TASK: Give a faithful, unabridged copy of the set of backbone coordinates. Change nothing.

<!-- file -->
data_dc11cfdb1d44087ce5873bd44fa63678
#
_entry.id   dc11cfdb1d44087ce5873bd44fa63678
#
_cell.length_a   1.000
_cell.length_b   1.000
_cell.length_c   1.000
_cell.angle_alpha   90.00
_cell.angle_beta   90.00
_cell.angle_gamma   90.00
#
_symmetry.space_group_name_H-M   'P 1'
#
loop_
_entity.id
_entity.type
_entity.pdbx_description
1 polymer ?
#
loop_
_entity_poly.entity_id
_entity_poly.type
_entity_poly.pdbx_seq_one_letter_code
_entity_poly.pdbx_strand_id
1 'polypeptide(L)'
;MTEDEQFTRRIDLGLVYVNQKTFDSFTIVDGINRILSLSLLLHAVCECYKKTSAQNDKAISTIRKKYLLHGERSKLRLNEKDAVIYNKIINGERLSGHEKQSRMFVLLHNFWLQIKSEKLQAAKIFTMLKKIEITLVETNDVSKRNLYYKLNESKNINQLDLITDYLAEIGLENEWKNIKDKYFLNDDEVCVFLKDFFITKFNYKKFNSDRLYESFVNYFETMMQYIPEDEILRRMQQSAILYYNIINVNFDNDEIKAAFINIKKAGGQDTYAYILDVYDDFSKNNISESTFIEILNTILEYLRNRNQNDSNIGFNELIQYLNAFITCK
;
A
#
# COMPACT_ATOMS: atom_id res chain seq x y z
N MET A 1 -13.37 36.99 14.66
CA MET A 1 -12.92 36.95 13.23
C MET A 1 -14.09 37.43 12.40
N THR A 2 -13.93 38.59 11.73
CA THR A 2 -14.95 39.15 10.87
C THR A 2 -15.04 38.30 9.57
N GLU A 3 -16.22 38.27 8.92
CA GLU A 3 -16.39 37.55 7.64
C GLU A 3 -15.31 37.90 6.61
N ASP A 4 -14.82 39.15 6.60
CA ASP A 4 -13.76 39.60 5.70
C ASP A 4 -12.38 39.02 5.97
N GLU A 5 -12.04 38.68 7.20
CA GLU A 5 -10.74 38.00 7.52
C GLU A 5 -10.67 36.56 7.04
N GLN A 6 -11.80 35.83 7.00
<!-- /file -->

data_dc11cfdb1d44087ce5873bd44fa63678
#
_entry.id   dc11cfdb1d44087ce5873bd44fa63678
#
_cell.length_a   1.000
_cell.length_b   1.000
_cell.length_c   1.000
_cell.angle_alpha   90.00
_cell.angle_beta   90.00
_cell.angle_gamma   90.00
#
_symmetry.space_group_name_H-M   'P 1'
#
loop_
_entity.id
_entity.type
_entity.pdbx_description
1 polymer ?
#
loop_
_entity_poly.entity_id
_entity_poly.type
_entity_poly.pdbx_seq_one_letter_code
_entity_poly.pdbx_strand_id
1 'polypeptide(L)'
;MTEDEQFTRRIDLGLVYVNQKTFDSFTIVDGINRILSLSLLLHAVCECYKKTSAQNDKAISTIRKKYLLHGERSKLRLNEKDAVIYNKIINGERLSGHEKQSRMFVLLHNFWLQIKSEKLQAAKIFTMLKKIEITLVETNDVSKRNLYYKLNESKNINQLDLITDYLAEIGLENEWKNIKDKYFLNDDEVCVFLKDFFITKFNYKKFNSDRLYESFVNYFETMMQYIPEDEILRRMQQSAILYYNIINVNFDNDEIKAAFINIKKAGGQDTYAYILDVYDDFSKNNISESTFIEILNTILEYLRNRNQNDSNIGFNELIQYLNAFITCK
;
A
#
# COMPACT_ATOMS: atom_id res chain seq x y z
N MET A 1 -13.37 36.99 14.66
CA MET A 1 -12.92 36.95 13.23
C MET A 1 -14.09 37.43 12.40
N THR A 2 -13.93 38.59 11.73
CA THR A 2 -14.95 39.15 10.87
C THR A 2 -15.04 38.30 9.57
N GLU A 3 -16.22 38.27 8.92
CA GLU A 3 -16.39 37.55 7.64
C GLU A 3 -15.31 37.90 6.61
N ASP A 4 -14.82 39.15 6.60
CA ASP A 4 -13.76 39.60 5.70
C ASP A 4 -12.38 39.02 5.97
N GLU A 5 -12.04 38.68 7.20
CA GLU A 5 -10.74 38.00 7.52
C GLU A 5 -10.67 36.56 7.04
N GLN A 6 -11.80 35.83 7.00